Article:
AAUP Survey Suggests The Role of Student Evaluations Needs to Change
Posted By Abby Perkins on June 17, 2015 at 8:45 am
The American Association of University Professors recently concluded its annual meeting in Washington on June 14, 2015. One of the most anticipated presentations addressed a recently completed study on the merits of student evaluations. Do they measure what they intend to measure? Are they of any value? How do they affect instructors’ careers?
In the fall of 2014, the AAUP’s Committee on Teaching, Research and Publication invited 40,000 tenure-track and non-tenure-track faculty members to take an online survey about teaching evaluations. Approximately 9,000 professors responded.
While 69 percent of respondents saw a need for student feedback, only 47 percent felt that teaching evaluations were effective, primarily due to:
- Diminishing student response rates for course evaluations. Institutions using online evaluations reported a 20-40 percent return rate, versus 80 percent or higher for paper evaluations.
- Over-emphasis on evaluations in personnel decisions, especially for non-tenure-track faculty.
- A spillover of the sometimes abusive personal comments seen on teacher rating websites into formal evaluations.
The low rate of return is especially problematic, since the results skew to extremes: students very happy with their grade and course experience, and those very unhappy. Most evaluations are done in the last weeks of the semester, according to the survey, sometimes even after students have received their final grade, making objectivity questionable.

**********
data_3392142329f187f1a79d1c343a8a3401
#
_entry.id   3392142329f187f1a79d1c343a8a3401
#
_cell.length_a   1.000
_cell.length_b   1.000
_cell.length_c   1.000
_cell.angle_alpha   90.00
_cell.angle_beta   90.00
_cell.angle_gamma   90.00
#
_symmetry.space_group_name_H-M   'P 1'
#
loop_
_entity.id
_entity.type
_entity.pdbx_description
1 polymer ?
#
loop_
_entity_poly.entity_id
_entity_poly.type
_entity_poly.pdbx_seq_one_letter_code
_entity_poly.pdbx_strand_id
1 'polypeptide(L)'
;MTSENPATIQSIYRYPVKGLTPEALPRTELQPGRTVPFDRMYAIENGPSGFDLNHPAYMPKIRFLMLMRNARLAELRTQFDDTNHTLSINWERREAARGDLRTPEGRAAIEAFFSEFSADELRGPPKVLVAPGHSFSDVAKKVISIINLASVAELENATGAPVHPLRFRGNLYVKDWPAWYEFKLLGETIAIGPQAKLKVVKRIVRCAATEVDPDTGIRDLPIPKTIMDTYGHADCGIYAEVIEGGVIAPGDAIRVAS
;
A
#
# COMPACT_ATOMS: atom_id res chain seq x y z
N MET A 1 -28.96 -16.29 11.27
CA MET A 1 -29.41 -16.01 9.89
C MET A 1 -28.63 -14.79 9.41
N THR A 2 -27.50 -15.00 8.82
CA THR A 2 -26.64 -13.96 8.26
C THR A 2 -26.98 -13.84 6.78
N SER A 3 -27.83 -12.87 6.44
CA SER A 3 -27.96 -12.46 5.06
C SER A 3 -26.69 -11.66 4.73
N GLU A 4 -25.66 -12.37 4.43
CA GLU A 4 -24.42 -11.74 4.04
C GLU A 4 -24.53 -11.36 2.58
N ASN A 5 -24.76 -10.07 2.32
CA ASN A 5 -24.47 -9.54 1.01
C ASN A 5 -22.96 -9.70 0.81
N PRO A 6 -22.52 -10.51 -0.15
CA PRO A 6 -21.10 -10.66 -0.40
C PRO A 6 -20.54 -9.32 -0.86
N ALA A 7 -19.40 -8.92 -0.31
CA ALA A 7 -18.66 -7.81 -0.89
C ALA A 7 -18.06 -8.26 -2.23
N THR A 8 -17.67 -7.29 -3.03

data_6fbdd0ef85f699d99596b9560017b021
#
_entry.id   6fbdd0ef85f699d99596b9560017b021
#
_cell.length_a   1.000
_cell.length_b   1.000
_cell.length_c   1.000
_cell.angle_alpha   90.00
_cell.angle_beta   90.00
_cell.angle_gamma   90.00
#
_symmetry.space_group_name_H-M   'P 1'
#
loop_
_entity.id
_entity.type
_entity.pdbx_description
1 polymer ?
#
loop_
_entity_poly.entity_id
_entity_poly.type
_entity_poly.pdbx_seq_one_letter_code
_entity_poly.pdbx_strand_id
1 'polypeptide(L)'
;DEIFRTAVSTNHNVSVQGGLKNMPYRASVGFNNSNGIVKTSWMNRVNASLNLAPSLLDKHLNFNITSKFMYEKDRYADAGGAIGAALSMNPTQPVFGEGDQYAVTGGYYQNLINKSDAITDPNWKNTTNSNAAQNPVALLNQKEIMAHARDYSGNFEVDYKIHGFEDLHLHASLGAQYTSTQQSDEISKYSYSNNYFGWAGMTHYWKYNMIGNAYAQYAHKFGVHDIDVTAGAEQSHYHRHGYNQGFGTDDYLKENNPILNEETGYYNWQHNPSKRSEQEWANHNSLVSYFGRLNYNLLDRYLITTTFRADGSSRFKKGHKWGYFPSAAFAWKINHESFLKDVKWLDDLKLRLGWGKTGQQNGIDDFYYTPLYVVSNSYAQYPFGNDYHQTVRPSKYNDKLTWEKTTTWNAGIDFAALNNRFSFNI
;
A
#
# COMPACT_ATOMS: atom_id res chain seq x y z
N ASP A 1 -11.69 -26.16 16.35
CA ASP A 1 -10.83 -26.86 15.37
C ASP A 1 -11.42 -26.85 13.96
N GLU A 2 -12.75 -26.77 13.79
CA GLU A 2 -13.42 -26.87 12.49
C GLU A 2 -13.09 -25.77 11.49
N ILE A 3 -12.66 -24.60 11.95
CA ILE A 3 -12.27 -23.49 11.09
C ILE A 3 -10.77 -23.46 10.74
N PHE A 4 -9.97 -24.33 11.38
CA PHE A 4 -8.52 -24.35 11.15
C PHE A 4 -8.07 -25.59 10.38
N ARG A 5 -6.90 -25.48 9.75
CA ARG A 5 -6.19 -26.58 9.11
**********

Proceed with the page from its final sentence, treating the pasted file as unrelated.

Punishing tough professors
The survey responses indicate that faculty who do not challenge students or hold them to higher standards and merely “teach to the test” consistently receive higher evaluations. This is no surprise, and was clearly illustrated in a 2010 study of Air Force Academy cadets cited by Psychology Today.
The 2010 study measured student evaluations and initial performance in students of less experienced calculus professors, compared to those of more experienced calculus professors. The less experienced and less qualified instructors’ students did better on the introductory course exams, and the professors received the highest student evaluation scores. However, students of the more experienced and qualified professors performed better in advanced calculus classes.
The authors’ takeaway was that the professors who instilled the deepest learning in their students, who did not teach to the test, fared worse in student evaluations – and their students did worse in the introductory course. Because they tended to “broaden the curriculum and produce students with a deeper understanding of the material,” the students performed better in the long run, but the professors were punished with poor evaluations.
Penalizing women and minorities
Another discouraging finding in the survey was the kind of gender bias and abusive bullying that occurs when online anonymity is allowed. According to the report, “Women faculty and faculty of color report negative comments on their appearance and qualifications, and it appears that anonymity may encourage these irrelevant and inappropriate comments and attacks, which are sometimes overtly discriminatory.”
These findings support another recent study, entitled “What’s in a Name: Exposing Gender Bias in Student Ratings of Teaching,” published in the journal Innovative Higher Education in December 2014. Students in online classes rated male instructors higher than their female counterparts, and male faculty were described as “brilliant, awesome and knowledgeable.” Females were described as “bossy and annoying,” and beautiful or ugly.
Changing roles for student evaluations
While studies show that student evaluations do have some value, the results of the most recent AAUP survey led the committee to suggest that faculty – not administrators – should develop their own more holistic teaching evaluations. They also called for an end to student anonymity, and promoted paper evaluations over online formats. Most importantly, the committee argued, student evaluations should be only one indicator of teaching quality. The committee voiced strong support for all administrations “to stop the lazy practice of making contract renewals on the basis of such partial, biased and unreliable data.”